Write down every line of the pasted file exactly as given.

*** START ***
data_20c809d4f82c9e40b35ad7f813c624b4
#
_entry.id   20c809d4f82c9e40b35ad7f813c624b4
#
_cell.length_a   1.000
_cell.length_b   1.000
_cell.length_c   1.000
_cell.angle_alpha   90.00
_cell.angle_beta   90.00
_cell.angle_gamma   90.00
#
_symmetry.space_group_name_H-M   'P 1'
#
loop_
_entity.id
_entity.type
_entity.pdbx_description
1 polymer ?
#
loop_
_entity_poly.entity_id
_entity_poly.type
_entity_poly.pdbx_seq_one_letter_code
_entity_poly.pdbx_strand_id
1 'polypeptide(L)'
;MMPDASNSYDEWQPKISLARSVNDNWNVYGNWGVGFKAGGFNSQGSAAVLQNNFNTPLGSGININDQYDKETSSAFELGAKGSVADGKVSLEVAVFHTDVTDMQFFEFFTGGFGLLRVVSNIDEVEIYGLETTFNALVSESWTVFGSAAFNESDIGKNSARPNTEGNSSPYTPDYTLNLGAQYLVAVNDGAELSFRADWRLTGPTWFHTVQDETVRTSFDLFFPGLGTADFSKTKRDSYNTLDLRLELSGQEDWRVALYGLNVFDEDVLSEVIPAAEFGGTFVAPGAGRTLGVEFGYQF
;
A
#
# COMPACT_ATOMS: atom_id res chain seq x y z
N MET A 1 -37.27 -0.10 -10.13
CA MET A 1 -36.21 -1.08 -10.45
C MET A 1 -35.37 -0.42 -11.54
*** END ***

data_20c809d4f82c9e40b35ad7f813c624b4
#
_entry.id   20c809d4f82c9e40b35ad7f813c624b4
#
_cell.length_a   1.000
_cell.length_b   1.000
_cell.length_c   1.000
_cell.angle_alpha   90.00
_cell.angle_beta   90.00
_cell.angle_gamma   90.00
#
_symmetry.space_group_name_H-M   'P 1'
#
loop_
_entity.id
_entity.type
_entity.pdbx_description
1 polymer ?
#
loop_
_entity_poly.entity_id
_entity_poly.type
_entity_poly.pdbx_seq_one_letter_code
_entity_poly.pdbx_strand_id
1 'polypeptide(L)'
;MMPDASNSYDEWQPKISLARSVNDNWNVYGNWGVGFKAGGFNSQGSAAVLQNNFNTPLGSGININDQYDKETSSAFELGAKGSVADGKVSLEVAVFHTDVTDMQFFEFFTGGFGLLRVVSNIDEVEIYGLETTFNALVSESWTVFGSAAFNESDIGKNSARPNTEGNSSPYTPDYTLNLGAQYLVAVNDGAELSFRADWRLTGPTWFHTVQDETVRTSFDLFFPGLGTADFSKTKRDSYNTLDLRLELSGQEDWRVALYGLNVFDEDVLSEVIPAAEFGGTFVAPGAGRTLGVEFGYQF
;
A
#
# COMPACT_ATOMS: atom_id res chain seq x y z
N MET A 1 -37.27 -0.10 -10.13
CA MET A 1 -36.21 -1.08 -10.45
C MET A 1 -35.37 -0.42 -11.54